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Concentration of Physician Services Across Insurers and Effects on Quality: Early Evidence From Medicare Advantage.

  • Author(s): Welch, W Pete
  • Sen, Aditi P
  • Bindman, Andrew B
  • et al.
Abstract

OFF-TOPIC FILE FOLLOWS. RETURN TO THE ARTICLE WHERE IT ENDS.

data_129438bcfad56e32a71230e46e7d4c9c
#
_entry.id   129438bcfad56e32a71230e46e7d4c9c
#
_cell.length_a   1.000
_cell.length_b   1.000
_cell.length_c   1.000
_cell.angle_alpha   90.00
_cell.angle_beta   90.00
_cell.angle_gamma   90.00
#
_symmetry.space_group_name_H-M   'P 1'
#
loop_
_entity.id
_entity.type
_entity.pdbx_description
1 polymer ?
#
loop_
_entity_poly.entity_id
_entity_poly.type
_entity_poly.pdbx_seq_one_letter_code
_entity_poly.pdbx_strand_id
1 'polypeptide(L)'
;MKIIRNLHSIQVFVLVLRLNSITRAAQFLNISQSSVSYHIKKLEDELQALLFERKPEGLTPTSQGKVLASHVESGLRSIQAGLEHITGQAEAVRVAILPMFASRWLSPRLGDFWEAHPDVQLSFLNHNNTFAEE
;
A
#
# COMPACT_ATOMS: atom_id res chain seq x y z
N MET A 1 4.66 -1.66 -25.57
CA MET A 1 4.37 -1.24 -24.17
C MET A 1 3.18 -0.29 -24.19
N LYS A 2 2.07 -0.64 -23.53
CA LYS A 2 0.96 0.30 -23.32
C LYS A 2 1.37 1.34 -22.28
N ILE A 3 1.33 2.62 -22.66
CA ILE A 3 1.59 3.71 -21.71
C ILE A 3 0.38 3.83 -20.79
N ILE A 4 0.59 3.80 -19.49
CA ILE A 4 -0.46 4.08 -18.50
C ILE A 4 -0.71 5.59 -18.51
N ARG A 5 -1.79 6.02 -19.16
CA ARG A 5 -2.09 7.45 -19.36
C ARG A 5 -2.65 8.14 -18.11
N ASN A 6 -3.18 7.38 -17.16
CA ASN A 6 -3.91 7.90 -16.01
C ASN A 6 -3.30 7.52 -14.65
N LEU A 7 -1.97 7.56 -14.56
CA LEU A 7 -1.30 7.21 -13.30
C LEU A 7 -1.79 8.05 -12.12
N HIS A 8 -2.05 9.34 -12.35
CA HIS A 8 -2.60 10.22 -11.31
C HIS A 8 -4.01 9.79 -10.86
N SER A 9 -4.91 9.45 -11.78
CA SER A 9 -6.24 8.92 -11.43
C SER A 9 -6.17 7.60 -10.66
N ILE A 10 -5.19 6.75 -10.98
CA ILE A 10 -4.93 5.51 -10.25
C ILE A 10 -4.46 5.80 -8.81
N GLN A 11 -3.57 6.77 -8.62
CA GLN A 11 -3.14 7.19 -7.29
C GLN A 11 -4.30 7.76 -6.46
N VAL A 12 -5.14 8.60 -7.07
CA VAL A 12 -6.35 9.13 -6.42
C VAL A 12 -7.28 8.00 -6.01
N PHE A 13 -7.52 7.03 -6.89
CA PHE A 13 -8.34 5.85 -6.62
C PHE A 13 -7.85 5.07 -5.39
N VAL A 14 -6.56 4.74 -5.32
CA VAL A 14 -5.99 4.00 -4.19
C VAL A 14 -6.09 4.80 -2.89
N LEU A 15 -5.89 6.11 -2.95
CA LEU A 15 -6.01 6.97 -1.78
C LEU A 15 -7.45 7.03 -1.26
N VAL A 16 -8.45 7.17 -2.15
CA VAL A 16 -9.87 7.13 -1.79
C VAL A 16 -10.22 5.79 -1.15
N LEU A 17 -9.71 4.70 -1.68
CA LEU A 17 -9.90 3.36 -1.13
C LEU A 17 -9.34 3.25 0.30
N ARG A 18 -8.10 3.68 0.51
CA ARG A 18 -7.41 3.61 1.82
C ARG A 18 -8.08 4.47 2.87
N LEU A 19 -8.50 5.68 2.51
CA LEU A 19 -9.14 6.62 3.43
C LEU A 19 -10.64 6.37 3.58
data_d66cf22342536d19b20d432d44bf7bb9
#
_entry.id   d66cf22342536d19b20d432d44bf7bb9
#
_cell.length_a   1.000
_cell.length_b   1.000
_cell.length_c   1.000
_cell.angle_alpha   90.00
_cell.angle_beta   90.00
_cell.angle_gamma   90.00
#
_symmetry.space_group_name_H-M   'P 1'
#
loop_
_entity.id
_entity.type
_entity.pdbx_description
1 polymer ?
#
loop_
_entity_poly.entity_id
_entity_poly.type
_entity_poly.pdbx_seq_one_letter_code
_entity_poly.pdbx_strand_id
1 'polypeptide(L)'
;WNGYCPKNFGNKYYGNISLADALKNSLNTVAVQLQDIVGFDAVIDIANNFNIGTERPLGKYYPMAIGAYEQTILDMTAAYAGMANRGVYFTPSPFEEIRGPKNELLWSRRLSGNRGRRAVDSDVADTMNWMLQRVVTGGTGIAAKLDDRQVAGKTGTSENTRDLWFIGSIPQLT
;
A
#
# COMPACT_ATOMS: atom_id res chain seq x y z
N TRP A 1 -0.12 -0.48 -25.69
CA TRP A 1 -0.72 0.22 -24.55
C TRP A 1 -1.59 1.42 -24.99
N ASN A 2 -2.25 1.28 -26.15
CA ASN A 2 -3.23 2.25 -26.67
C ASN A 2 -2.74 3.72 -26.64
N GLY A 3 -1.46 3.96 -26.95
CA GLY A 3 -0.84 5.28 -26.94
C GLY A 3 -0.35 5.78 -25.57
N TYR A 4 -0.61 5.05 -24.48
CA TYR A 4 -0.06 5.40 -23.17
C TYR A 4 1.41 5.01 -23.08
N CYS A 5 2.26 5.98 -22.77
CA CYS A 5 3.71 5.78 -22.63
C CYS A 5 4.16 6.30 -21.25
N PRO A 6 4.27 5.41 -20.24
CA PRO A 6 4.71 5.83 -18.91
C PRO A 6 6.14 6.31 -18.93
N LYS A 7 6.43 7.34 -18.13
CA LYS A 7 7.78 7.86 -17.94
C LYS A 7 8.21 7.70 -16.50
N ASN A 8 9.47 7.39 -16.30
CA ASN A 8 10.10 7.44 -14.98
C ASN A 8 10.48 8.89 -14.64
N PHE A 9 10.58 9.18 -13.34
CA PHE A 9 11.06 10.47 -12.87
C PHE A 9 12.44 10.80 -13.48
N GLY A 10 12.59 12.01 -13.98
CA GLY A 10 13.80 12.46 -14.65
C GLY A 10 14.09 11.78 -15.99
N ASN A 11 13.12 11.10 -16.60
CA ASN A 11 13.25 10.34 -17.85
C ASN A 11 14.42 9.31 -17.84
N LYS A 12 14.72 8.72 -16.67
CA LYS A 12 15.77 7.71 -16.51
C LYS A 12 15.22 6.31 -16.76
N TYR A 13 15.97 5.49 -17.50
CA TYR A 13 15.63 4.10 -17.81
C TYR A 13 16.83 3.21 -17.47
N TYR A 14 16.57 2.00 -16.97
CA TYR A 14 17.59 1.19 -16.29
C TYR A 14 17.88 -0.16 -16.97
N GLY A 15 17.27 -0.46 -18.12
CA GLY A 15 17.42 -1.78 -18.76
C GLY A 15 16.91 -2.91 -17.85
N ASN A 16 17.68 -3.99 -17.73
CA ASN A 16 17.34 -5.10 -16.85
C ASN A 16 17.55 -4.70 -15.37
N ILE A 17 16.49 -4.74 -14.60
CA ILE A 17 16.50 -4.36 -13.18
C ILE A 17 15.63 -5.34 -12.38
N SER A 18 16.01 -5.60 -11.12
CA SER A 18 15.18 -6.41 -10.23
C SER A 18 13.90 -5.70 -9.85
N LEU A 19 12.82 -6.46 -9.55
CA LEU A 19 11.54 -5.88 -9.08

BACKGROUND:A growing proportion of Medicare beneficiaries is covered by private insurers through Medicare Advantage, yet little is known about how these plans are structured in terms of relationships with physicians and implications for quality of care. OBJECTIVE:The objective of this study was to assess whether greater physician concentration of services across insurers was associated with higher quality in Medicare Advantage (MA), overall and particularly among MA insurers serving a high proportion of vulnerable enrollees. RESEARCH DESIGN:A retrospective cohort design with regression analysis. DATA SOURCES:The primary dataset was 2014 MA encounter records submitted by insurers to the Centers for Medicare and Medicaid Services, covering 600,329 physicians across 119 insurers. These data were merged with Centers for Medicare and Medicaid Services data on MA contract quality rating as well as physician characteristics in the Medicare Data on Provider Practice and Specialty file. MEASURES:Two measures were generated to capture the concentration of physician services across insurers: the percentage of a physician's Medicare services which was through MA (MA penetration); and the percentage of a physician's MA services with a specific insurer (insurer share of MA services). RESULTS:Greater MA penetration and insurer share of MA services were each associated with higher MA plan quality. The relationship between insurer share and quality was stronger in contracts with a relatively high percentage of disabled enrollees. CONCLUSION:Greater physician concentration of services across MA insurers was associated with a higher quality of care overall and especially among vulnerable enrollees.

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